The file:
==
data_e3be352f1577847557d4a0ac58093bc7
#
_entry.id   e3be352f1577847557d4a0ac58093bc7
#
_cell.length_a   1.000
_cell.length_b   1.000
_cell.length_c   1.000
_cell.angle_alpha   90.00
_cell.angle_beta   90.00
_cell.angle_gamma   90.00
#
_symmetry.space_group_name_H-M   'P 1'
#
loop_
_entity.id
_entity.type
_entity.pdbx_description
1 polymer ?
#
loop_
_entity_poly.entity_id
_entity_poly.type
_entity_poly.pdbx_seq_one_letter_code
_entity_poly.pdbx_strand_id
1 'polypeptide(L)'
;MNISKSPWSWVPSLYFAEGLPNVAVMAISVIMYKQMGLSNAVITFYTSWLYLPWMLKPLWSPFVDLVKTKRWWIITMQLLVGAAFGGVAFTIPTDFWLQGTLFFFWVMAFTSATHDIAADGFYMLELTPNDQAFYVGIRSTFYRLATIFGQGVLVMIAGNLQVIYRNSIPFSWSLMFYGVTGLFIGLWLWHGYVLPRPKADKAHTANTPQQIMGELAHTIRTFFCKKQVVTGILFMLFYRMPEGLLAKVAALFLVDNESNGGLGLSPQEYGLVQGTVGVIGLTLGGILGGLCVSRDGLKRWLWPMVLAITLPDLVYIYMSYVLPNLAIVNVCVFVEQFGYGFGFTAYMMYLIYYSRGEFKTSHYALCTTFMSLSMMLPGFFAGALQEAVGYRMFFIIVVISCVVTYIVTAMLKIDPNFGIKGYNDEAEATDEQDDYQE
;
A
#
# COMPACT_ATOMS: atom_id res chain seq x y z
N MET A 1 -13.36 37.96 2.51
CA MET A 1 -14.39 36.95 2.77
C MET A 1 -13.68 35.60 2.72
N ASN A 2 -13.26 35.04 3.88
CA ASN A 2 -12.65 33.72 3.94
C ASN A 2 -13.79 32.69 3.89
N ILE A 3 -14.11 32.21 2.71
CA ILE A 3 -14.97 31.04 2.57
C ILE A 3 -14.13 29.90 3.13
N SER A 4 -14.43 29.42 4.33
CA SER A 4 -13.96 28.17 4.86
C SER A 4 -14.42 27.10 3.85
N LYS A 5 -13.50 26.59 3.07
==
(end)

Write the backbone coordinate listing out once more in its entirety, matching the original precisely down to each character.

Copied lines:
data_e3be352f1577847557d4a0ac58093bc7
#
_entry.id   e3be352f1577847557d4a0ac58093bc7
#
_cell.length_a   1.000
_cell.length_b   1.000
_cell.length_c   1.000
_cell.angle_alpha   90.00
_cell.angle_beta   90.00
_cell.angle_gamma   90.00
#
_symmetry.space_group_name_H-M   'P 1'
#
loop_
_entity.id
_entity.type
_entity.pdbx_description
1 polymer ?
#
loop_
_entity_poly.entity_id
_entity_poly.type
_entity_poly.pdbx_seq_one_letter_code
_entity_poly.pdbx_strand_id
1 'polypeptide(L)'
;MNISKSPWSWVPSLYFAEGLPNVAVMAISVIMYKQMGLSNAVITFYTSWLYLPWMLKPLWSPFVDLVKTKRWWIITMQLLVGAAFGGVAFTIPTDFWLQGTLFFFWVMAFTSATHDIAADGFYMLELTPNDQAFYVGIRSTFYRLATIFGQGVLVMIAGNLQVIYRNSIPFSWSLMFYGVTGLFIGLWLWHGYVLPRPKADKAHTANTPQQIMGELAHTIRTFFCKKQVVTGILFMLFYRMPEGLLAKVAALFLVDNESNGGLGLSPQEYGLVQGTVGVIGLTLGGILGGLCVSRDGLKRWLWPMVLAITLPDLVYIYMSYVLPNLAIVNVCVFVEQFGYGFGFTAYMMYLIYYSRGEFKTSHYALCTTFMSLSMMLPGFFAGALQEAVGYRMFFIIVVISCVVTYIVTAMLKIDPNFGIKGYNDEAEATDEQDDYQE
;
A
#
# COMPACT_ATOMS: atom_id res chain seq x y z
N MET A 1 -13.36 37.96 2.51
CA MET A 1 -14.39 36.95 2.77
C MET A 1 -13.68 35.60 2.72
N ASN A 2 -13.26 35.04 3.88
CA ASN A 2 -12.65 33.72 3.94
C ASN A 2 -13.79 32.69 3.89
N ILE A 3 -14.11 32.21 2.71
CA ILE A 3 -14.97 31.04 2.57
C ILE A 3 -14.13 29.90 3.13
N SER A 4 -14.43 29.42 4.33
CA SER A 4 -13.96 28.17 4.86
C SER A 4 -14.42 27.10 3.85
N LYS A 5 -13.50 26.59 3.07